Special Issue "Genetics and Epigenetics in Endocrine Disorders"

A special issue of Genes (ISSN 2073-4425). This special issue belongs to the section "Epigenomics".

Deadline for manuscript submissions: 31 March 2022.

Special Issue Editors

Dr. Katarina Trebušak Podkrajšek
E-Mail Website
Guest Editor
Institute of Biochemistry and Molecular Genetics, Faculty of Medicine, University of Ljubljana, Vrazov trg 2, 1000 Ljubljana, Slovenia
Interests: genomics; genetics; epigenetics; genetic diagnostics; hearing loss; fabry disease; hypercholesterolemia; endocrine disorders
Dr. Primož Kotnik
E-Mail Website
Guest Editor
Department of Endocrinology, Diabetes and Metabolic Diseases, Ljubljana University Medical Centre, Ljubljana, Slovenia
Interests: molecular genetics; endocrine disorders; next generation sequencing

Special Issue Information

Dear Colleagues,

The development of high-throughput sequencing methodologies has significantly improved our knowledge of the genetic and epigenetic background of complex and monogenetic endocrine disorders. This knowledge enables the identification of the etiological factors involved in the pathogenic mechanism in endocrine disorders, and is becoming essential to clinicians for the diagnostic and personalized management of individual disorders. Nevertheless, the understanding of the molecular pathology behind endocrine disorders is still incomplete and needs further elucidation.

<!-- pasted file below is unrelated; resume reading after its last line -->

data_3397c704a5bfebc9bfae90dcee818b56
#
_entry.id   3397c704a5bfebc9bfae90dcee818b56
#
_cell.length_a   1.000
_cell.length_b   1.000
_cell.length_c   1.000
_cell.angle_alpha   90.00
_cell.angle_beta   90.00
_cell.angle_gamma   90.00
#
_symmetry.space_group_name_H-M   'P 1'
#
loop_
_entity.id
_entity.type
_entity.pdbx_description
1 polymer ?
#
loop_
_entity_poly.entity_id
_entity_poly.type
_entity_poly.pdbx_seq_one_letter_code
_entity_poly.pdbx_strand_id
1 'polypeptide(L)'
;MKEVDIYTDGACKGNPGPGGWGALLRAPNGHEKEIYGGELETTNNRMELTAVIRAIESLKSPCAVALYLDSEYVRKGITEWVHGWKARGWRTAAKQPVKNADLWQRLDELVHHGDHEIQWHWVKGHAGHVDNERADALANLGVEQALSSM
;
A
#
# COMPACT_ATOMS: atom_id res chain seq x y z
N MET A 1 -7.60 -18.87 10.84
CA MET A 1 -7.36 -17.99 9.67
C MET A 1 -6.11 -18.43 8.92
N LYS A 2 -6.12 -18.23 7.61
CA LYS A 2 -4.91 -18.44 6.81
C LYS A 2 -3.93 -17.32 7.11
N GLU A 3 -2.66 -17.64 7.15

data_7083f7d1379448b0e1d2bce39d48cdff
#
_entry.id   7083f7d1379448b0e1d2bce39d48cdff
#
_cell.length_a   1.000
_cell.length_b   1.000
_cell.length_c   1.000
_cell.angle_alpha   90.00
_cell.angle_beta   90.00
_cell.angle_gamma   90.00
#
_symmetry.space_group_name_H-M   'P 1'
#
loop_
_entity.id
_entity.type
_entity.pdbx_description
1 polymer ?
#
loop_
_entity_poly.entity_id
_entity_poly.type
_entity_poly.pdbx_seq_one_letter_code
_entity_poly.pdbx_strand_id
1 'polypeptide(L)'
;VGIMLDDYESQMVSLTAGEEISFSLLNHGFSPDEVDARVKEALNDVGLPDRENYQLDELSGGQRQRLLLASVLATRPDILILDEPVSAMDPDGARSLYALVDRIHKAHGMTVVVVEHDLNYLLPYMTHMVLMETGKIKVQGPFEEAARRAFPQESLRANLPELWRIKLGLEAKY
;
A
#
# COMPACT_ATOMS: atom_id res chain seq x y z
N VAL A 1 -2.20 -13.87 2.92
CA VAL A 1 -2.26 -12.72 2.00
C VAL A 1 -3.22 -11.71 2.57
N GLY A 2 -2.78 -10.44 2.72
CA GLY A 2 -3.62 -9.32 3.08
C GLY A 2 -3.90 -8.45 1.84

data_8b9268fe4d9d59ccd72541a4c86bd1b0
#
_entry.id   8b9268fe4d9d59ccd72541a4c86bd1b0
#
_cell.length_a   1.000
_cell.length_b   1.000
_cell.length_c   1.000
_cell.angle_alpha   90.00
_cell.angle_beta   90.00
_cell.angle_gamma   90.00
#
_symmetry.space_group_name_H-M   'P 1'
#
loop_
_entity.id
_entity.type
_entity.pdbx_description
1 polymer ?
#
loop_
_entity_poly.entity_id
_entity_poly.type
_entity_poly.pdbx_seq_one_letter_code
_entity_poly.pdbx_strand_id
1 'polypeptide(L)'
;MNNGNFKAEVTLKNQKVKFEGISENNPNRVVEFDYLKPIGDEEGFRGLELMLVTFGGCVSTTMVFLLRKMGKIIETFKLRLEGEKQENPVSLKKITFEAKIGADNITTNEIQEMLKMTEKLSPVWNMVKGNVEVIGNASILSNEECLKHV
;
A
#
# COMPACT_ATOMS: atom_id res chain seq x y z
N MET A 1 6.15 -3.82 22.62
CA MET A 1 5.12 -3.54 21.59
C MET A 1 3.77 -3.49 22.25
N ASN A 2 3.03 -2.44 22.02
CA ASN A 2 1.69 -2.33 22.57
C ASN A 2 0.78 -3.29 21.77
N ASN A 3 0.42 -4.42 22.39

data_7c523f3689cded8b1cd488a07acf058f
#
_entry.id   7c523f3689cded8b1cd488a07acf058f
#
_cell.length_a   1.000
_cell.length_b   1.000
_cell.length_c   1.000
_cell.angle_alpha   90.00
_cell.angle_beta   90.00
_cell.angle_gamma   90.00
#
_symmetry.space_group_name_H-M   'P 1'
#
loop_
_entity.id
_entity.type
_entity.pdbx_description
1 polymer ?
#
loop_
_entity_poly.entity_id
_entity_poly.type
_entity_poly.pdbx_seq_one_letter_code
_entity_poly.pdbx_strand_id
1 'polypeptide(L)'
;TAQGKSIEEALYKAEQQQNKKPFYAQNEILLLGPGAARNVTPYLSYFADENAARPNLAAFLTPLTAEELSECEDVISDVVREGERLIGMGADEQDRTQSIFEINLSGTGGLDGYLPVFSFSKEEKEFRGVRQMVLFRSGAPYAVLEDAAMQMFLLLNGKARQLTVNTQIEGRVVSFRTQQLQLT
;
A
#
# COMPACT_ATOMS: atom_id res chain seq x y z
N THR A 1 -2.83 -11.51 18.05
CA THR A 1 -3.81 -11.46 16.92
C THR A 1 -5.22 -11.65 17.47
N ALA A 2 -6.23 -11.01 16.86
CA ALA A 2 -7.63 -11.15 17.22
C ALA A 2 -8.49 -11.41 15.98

This Special Issue welcomes the submission of unpublished original manuscripts (research articles, reviews, and communications) focusing on the molecular mechanisms leading to the development of complex and monogenetic endocrine disorders. We welcome manuscripts with a strong genetic component describing recent advances on all aspects related, but not limited, to the following topics:

  • Rare variant analyses and epigenetic studies in complex and monogenic endocrine disorders.
  • Functional studies for endocrine-disorder-related genes or variants.
  • Gene expression analyses.
  • Noncoding RNA analysis and function.
  • Genotype–phenotype correlations.

Dr. Katarina Trebušak Podkrajšek
Dr. Primož Kotnik
Guest Editors

Manuscript Submission Information

Manuscripts should be submitted online at www.mdpi.com by registering and logging in to this website. Once you are registered, click here to go to the submission form. Manuscripts can be submitted until the deadline. All papers will be peer-reviewed. Accepted papers will be published continuously in the journal (as soon as accepted) and will be listed together on the special issue website. Research articles, review articles as well as short communications are invited. For planned papers, a title and short abstract (about 100 words) can be sent to the Editorial Office for announcement on this website.